The pelvis is an irregularly shaped bone that connects the spine to the lower extremities. Pelvic fractures are usually the result of high energy trauma like car accidents but can result from ground level falls in older individuals with softer bones. There are two main types of pelvic bone fractures: Acetabulum or hip socket fractures and pelvic ring fractures. Both are highly complex injuries that required a trained specialist in to fully evaluate and manage.

We have specialized fellowship training in the surgical management of displaced or unstable pelvic ring and acetabulum fractures and treat approximately 75 surgical cases per year. Many of these patients are transferred in from outside hospitals that do not have a surgeon who performs pelvic fracture surgery.

  • Acetabular Fractures
  • High Energy Pelvic Ring Fractures
  • Low Energy Pelvic Ring Fractures

There are several important factors for patients, or more commonly their families, to consider when looking for a surgeon to treat their injury. Important questions to ask the surgeon are: How many of these procedures have you done? How many do you do per year? Do you have specialized (fellowship) training in pelvic fracture surgery? Most of these injuries are difficult to treat well and surgery should be performed by a surgeon with experience in treating these injuries.

Another important consideration is the ability of the institution to take care of the multiply injured patient. Most pelvic fractures do not occur in isolation but are one of several injuries incurred by the patient. These injuries often require a team of physicians, nurses, therapists and social workers who help manage all aspect of care. We practice at regional trauma centers with dedicated trauma ICU and trauma teams caring for a high volume of multiply injured patients. In addition, we use specialized operating room equipment and tables that are a necessity in treating these injuries properly. Although many community hospitals have nicer rooms and more comfortable and accessible settings, they are often ill-equipped to care for multiply injured patients. This leads to sub-optimal clinical outcomes and higher complication rates.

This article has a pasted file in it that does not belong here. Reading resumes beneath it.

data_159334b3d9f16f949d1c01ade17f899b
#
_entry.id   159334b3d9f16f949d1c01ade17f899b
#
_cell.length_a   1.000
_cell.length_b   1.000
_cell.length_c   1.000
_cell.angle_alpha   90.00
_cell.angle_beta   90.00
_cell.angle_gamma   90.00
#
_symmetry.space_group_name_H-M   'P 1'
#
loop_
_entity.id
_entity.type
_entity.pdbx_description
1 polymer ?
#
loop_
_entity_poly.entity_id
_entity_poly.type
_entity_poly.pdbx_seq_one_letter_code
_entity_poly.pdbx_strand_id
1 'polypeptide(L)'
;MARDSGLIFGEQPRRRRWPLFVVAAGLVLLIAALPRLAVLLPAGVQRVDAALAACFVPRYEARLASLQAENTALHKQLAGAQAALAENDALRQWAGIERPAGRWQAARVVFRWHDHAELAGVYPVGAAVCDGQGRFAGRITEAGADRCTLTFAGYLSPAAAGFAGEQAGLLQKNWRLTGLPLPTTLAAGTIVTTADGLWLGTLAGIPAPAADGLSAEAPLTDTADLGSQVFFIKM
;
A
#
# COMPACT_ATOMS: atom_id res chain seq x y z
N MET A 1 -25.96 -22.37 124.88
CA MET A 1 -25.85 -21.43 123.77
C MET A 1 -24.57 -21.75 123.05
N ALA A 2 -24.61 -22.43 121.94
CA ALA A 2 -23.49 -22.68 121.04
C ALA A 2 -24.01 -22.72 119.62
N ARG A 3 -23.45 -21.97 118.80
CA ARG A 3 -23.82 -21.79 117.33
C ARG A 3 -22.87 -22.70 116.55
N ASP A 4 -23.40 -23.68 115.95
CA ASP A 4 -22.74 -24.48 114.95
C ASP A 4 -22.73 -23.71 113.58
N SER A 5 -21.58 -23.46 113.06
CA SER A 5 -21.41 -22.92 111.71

Another factor is timeliness of transfer. In most cases the first day or so in spent on resuscitation, where life threatening issues are addressed and fluids and blood are replenished in an ICU setting. The window of opportunity to surgically manage these injuries is within the first 3-4 days after injury. After this, a systemic inflammatory condition ensues which generally makes repair risky for the next 4-6 days. The best outcomes are obtained if the transfer can occur quickly and definitive care is performed early. Delaying definitive treatment beyond 14 days leads to markedly worse outcomes. We can have most patients transferred within 24 hours and often within 8 hours if their condition has been stabilized. This allows us to definitively repair most fractures before the 3-4 day window closes.